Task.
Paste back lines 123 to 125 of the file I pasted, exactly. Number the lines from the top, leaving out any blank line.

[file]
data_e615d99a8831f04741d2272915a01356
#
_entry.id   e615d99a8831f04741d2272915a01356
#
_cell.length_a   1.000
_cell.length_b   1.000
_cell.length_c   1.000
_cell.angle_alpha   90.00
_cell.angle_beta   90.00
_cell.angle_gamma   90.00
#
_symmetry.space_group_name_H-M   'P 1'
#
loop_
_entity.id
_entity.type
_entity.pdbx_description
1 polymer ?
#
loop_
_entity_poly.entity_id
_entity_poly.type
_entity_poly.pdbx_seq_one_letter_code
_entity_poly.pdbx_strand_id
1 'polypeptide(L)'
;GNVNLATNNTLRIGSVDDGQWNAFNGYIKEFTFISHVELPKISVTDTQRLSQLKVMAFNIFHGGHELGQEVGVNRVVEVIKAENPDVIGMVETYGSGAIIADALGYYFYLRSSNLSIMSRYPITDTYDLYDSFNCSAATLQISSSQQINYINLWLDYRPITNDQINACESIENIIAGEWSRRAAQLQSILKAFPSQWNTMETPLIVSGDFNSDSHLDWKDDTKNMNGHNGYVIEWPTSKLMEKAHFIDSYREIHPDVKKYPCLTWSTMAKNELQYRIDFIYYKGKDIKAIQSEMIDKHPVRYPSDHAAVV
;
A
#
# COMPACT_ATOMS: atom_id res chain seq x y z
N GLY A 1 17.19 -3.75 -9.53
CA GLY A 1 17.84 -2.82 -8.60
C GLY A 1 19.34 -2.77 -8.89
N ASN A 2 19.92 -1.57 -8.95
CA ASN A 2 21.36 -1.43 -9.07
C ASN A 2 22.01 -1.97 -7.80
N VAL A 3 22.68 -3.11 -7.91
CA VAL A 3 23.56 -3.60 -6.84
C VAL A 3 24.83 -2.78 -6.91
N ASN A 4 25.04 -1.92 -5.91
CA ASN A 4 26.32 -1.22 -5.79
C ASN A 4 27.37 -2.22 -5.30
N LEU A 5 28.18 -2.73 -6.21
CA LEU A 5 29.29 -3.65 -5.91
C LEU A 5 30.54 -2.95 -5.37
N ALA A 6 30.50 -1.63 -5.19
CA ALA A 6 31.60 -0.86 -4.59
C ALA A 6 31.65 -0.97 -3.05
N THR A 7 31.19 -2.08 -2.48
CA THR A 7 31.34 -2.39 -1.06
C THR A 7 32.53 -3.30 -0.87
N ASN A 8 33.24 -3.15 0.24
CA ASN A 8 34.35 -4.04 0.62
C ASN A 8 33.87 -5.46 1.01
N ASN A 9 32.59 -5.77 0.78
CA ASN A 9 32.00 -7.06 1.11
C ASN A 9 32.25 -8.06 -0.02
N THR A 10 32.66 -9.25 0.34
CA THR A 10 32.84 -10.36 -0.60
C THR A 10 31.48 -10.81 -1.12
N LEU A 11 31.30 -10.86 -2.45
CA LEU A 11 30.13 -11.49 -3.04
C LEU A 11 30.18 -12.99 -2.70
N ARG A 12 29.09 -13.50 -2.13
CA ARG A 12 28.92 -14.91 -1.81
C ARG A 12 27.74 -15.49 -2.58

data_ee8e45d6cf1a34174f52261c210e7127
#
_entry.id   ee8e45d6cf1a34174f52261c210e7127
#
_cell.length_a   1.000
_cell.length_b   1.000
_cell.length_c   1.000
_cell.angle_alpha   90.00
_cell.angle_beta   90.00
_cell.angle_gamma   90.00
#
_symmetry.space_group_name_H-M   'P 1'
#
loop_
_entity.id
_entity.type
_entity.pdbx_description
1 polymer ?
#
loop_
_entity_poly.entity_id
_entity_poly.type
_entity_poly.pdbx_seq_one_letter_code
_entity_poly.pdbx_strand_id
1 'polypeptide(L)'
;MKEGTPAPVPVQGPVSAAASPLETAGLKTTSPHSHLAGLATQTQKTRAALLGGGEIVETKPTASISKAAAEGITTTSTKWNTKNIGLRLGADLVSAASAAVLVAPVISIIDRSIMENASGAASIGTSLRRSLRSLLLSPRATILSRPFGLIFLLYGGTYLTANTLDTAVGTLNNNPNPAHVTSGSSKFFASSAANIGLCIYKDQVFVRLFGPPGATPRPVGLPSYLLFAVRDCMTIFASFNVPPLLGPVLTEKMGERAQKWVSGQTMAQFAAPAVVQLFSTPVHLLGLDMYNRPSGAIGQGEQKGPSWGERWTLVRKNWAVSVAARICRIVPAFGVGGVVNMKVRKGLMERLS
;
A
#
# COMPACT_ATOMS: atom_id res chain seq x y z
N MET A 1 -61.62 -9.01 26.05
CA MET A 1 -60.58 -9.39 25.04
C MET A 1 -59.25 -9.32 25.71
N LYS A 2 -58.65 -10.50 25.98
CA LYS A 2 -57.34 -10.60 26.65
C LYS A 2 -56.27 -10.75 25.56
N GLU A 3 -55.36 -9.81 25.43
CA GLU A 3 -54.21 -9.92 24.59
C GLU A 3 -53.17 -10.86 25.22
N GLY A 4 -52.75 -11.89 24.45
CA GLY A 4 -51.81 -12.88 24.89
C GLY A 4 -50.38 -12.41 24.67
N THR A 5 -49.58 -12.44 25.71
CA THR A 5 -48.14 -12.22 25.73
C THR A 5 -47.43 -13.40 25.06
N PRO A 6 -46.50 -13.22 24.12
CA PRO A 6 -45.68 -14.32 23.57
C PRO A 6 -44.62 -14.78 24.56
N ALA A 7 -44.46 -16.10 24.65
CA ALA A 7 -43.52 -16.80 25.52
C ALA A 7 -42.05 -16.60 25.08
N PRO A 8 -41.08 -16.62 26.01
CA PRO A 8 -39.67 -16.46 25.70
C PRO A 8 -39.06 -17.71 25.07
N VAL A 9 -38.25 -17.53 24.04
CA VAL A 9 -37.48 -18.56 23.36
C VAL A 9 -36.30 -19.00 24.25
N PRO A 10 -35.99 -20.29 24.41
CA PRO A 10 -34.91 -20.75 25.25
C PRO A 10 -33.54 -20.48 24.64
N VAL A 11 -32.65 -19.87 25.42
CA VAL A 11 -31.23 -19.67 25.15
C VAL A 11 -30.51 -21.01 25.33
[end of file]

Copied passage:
C VAL A 9 -36.30 -19.00 24.25
N PRO A 10 -35.99 -20.29 24.41
CA PRO A 10 -34.91 -20.75 25.25